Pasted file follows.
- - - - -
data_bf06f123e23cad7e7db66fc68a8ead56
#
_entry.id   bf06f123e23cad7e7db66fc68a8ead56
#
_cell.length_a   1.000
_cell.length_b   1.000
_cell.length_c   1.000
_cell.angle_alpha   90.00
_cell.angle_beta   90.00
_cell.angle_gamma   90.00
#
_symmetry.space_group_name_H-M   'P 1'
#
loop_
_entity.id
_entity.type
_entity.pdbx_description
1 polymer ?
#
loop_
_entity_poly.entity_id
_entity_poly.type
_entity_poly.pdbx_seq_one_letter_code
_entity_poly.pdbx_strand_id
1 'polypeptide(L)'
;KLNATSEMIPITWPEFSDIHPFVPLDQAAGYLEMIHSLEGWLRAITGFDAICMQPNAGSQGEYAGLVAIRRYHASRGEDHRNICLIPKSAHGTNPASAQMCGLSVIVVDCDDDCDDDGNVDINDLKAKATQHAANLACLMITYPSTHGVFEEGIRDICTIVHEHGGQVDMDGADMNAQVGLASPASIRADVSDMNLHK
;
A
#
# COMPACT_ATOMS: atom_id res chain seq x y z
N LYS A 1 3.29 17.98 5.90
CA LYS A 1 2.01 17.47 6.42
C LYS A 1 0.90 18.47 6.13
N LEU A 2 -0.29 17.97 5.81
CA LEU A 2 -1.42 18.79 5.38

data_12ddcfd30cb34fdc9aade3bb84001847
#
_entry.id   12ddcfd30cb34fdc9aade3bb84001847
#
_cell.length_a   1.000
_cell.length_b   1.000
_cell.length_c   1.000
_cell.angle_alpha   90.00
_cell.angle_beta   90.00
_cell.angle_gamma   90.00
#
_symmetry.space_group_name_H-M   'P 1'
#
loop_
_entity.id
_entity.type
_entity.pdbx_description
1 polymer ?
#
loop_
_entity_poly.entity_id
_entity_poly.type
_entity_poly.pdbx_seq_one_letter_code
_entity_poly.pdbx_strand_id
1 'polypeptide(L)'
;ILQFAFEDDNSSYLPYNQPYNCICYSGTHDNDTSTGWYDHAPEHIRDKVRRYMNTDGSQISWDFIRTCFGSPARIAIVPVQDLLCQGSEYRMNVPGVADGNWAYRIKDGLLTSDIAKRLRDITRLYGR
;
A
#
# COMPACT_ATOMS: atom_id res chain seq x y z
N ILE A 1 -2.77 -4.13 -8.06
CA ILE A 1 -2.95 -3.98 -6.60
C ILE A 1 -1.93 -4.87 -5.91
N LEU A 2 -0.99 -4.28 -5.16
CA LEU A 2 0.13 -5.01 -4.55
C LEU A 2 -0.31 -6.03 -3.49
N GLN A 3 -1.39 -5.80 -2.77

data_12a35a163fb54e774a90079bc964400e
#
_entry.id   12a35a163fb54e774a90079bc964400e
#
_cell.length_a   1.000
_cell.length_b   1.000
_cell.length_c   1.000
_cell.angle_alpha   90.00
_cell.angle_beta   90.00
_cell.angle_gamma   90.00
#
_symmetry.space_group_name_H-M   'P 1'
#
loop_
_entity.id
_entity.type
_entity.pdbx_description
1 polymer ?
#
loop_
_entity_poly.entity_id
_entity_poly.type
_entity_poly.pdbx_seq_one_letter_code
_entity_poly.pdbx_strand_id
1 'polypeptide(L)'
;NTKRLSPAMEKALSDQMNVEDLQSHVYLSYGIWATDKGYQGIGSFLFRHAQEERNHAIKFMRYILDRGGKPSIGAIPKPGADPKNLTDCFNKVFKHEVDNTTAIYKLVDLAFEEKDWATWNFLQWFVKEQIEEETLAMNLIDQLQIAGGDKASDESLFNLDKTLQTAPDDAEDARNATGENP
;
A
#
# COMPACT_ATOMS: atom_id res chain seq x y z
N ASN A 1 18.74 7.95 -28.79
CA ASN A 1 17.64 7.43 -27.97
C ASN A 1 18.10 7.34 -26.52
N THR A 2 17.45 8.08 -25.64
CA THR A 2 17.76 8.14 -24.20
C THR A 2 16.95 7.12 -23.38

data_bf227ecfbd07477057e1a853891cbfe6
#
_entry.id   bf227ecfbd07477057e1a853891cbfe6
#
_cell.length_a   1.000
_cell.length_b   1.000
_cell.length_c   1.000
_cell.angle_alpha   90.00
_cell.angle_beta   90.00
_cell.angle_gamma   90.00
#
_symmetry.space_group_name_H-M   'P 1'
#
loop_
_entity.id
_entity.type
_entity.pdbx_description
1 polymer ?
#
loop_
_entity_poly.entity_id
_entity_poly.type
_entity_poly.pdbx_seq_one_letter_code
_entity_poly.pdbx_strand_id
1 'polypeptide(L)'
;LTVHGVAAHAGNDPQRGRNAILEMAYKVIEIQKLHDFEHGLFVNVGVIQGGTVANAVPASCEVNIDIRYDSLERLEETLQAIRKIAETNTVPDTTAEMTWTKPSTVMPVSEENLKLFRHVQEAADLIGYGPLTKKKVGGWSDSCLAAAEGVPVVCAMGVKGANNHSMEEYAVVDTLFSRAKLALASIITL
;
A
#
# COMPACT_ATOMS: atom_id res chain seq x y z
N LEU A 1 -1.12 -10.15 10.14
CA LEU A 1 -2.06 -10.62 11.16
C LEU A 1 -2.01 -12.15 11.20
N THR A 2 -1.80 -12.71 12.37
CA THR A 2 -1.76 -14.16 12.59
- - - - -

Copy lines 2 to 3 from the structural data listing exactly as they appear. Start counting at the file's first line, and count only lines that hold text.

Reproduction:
#
_entry.id   bf06f123e23cad7e7db66fc68a8ead56